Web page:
Describe lymph node circulation Lymph from Afferent Lymphatics Flows through lymph node in a network of sinuses: -From subcapsular space: contains macrophages and dendritic cells -Through outer cortex: contains B cells within germinal centers -Through deep cortex: dominated by T cells -Through the core (medulla): contains B cells and plasma cells, organized into medullary cords -Finally, into hilum and efferent lymphatics
What is the function of the lymph nodewhere armed interaction takes place.-A filter purifies lymph before return to venous circulation -Removes: Debris, Pathogens, 99% of antigens.
What are different types of lymph nodes distributed1. Lymph nodes of gut, trachea, lungs, and thoracic duct. 2. Lymph nodes (glands).
What do the lymph nodes of the gut, trachea, lungs and thoracic duct do Protect against pathogens in the digestive and respiratory systems.
What do the lymph nodes (glands) do Large lymph nodes at groin and base of neck. Swell in response to inflammation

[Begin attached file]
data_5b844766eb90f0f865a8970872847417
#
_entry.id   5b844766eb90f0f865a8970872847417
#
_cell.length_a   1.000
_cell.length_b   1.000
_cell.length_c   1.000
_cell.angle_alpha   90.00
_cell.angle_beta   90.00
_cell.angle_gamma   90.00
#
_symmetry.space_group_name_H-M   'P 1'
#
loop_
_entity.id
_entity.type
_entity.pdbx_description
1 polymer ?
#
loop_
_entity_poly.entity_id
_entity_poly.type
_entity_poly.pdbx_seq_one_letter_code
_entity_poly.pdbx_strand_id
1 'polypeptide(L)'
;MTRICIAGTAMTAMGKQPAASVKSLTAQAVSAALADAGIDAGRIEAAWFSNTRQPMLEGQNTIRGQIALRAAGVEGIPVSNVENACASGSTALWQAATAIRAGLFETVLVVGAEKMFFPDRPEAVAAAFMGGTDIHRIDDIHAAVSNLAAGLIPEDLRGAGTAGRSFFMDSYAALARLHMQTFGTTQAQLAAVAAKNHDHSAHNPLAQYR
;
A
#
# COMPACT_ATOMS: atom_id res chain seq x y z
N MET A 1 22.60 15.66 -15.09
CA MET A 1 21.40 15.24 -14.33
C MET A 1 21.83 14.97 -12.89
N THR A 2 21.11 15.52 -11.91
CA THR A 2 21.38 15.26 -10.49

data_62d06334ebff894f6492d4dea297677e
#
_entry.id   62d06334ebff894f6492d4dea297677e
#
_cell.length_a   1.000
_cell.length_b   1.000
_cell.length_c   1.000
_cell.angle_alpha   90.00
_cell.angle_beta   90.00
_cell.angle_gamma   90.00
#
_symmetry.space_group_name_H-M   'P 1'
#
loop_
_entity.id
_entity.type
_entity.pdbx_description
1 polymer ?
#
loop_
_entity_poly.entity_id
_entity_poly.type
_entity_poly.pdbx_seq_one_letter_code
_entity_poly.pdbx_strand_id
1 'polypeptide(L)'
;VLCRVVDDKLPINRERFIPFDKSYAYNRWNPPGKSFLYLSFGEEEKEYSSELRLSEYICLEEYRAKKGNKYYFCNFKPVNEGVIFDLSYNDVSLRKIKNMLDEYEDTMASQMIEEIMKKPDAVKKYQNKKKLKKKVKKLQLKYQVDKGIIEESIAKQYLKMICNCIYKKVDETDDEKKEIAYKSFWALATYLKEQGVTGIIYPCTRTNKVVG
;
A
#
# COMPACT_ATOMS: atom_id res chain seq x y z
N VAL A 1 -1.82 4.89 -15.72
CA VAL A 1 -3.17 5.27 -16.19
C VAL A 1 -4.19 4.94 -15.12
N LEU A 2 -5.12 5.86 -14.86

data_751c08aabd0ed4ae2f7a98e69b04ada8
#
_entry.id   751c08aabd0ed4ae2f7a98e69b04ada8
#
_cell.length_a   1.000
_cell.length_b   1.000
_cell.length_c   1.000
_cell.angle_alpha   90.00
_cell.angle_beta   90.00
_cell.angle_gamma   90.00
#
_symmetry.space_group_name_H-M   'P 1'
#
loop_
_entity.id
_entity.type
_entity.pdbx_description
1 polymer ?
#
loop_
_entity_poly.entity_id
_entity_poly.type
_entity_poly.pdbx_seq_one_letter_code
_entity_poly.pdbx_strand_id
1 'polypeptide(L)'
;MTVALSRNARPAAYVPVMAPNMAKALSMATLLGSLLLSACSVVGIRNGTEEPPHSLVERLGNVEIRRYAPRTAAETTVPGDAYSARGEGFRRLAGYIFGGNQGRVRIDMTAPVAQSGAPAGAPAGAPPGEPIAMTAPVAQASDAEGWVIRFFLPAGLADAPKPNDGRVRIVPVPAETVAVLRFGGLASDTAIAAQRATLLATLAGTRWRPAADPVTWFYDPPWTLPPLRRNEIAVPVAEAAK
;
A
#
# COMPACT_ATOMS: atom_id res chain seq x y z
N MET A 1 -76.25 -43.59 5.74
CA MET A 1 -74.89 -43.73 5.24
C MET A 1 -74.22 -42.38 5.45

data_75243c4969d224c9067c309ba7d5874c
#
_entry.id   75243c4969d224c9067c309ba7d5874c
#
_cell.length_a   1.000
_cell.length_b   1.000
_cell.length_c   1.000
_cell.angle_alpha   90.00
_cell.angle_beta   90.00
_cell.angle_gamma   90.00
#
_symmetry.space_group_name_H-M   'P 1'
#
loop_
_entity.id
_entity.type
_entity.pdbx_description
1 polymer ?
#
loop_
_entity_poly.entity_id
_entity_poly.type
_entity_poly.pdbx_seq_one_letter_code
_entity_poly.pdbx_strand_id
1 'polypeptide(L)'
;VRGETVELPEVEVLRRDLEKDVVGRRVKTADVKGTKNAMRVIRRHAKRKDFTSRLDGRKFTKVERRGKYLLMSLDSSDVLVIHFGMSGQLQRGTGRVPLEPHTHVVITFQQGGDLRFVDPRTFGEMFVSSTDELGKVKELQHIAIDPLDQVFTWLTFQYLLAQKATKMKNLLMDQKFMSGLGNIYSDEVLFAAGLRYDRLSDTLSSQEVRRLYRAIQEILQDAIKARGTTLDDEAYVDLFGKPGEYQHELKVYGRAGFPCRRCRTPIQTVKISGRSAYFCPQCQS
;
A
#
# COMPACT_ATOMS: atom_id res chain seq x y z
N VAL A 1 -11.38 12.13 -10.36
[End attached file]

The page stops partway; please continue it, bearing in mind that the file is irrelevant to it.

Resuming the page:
What is lymphadenopathy Chronic or excessive enlargement of lymph nodes may indicate infections, endocrine disorders, or cancer

Section 3

Question Answer
What is non-specific immunity innate, never changing, always there. -Block or attack any potential pathogen -Present from birth -No memory
What is specific immunity Adaptive. One part of the immune system responding to one specific disease, not born with it, but built up with exposure -Identify, attack and develop immunity to a specific antigen -Acquired in response to antigens -Has memory
What are nonspecific defences 1.Physical barriers 2.Phagocytic cells 3.Immunological surveillance (NK cells) 4.Interferons (antiviral) 5.Complement system 6.Inflammation 7.Fever
What is phagocytosis and antigen presentationThe pathogen is phagocytized by antigen-presenting cell (APC). Lysosome action produces antigenic fragments. These are bound to Class II MHC proteins (made by the ER). The antigenic fragments are displayed by the proteins on the cell membrane. To strongly signal other cells that these are bad and not self.
What are the classes of phagocytes Microphages and macrophages
What are microphages Neutrophils and eosinophils, Leave the bloodstream, Enter peripheral tissues to fight infections